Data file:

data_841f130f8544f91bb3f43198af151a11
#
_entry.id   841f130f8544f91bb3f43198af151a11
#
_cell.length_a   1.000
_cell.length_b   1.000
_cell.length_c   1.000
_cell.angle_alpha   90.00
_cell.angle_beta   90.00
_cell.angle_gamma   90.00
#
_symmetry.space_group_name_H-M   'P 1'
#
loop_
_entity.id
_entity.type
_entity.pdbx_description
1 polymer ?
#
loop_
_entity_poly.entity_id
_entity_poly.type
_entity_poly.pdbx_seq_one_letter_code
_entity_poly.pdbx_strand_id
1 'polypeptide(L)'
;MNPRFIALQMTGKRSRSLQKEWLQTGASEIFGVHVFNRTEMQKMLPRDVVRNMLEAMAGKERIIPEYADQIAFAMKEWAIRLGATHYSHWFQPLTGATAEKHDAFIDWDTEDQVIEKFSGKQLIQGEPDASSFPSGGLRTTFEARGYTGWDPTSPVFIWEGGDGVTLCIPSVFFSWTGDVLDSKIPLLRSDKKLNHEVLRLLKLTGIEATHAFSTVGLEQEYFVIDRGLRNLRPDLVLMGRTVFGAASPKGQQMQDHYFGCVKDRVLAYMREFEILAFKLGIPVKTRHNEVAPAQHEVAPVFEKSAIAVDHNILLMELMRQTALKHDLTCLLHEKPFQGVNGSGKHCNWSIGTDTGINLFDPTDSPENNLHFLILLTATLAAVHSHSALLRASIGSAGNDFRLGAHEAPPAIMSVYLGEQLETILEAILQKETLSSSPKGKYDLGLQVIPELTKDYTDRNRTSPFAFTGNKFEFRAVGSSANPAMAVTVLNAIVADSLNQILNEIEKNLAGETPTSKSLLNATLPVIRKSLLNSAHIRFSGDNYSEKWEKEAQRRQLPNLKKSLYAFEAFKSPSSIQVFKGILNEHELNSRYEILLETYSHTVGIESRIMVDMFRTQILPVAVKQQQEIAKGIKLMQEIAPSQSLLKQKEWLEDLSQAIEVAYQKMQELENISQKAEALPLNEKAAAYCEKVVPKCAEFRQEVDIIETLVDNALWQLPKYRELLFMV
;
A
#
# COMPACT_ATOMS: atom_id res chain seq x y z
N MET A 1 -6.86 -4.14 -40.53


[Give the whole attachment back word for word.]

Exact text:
data_841f130f8544f91bb3f43198af151a11
#
_entry.id   841f130f8544f91bb3f43198af151a11
#
_cell.length_a   1.000
_cell.length_b   1.000
_cell.length_c   1.000
_cell.angle_alpha   90.00
_cell.angle_beta   90.00
_cell.angle_gamma   90.00
#
_symmetry.space_group_name_H-M   'P 1'
#
loop_
_entity.id
_entity.type
_entity.pdbx_description
1 polymer ?
#
loop_
_entity_poly.entity_id
_entity_poly.type
_entity_poly.pdbx_seq_one_letter_code
_entity_poly.pdbx_strand_id
1 'polypeptide(L)'
;MNPRFIALQMTGKRSRSLQKEWLQTGASEIFGVHVFNRTEMQKMLPRDVVRNMLEAMAGKERIIPEYADQIAFAMKEWAIRLGATHYSHWFQPLTGATAEKHDAFIDWDTEDQVIEKFSGKQLIQGEPDASSFPSGGLRTTFEARGYTGWDPTSPVFIWEGGDGVTLCIPSVFFSWTGDVLDSKIPLLRSDKKLNHEVLRLLKLTGIEATHAFSTVGLEQEYFVIDRGLRNLRPDLVLMGRTVFGAASPKGQQMQDHYFGCVKDRVLAYMREFEILAFKLGIPVKTRHNEVAPAQHEVAPVFEKSAIAVDHNILLMELMRQTALKHDLTCLLHEKPFQGVNGSGKHCNWSIGTDTGINLFDPTDSPENNLHFLILLTATLAAVHSHSALLRASIGSAGNDFRLGAHEAPPAIMSVYLGEQLETILEAILQKETLSSSPKGKYDLGLQVIPELTKDYTDRNRTSPFAFTGNKFEFRAVGSSANPAMAVTVLNAIVADSLNQILNEIEKNLAGETPTSKSLLNATLPVIRKSLLNSAHIRFSGDNYSEKWEKEAQRRQLPNLKKSLYAFEAFKSPSSIQVFKGILNEHELNSRYEILLETYSHTVGIESRIMVDMFRTQILPVAVKQQQEIAKGIKLMQEIAPSQSLLKQKEWLEDLSQAIEVAYQKMQELENISQKAEALPLNEKAAAYCEKVVPKCAEFRQEVDIIETLVDNALWQLPKYRELLFMV
;
A
#
# COMPACT_ATOMS: atom_id res chain seq x y z
N MET A 1 -6.86 -4.14 -40.53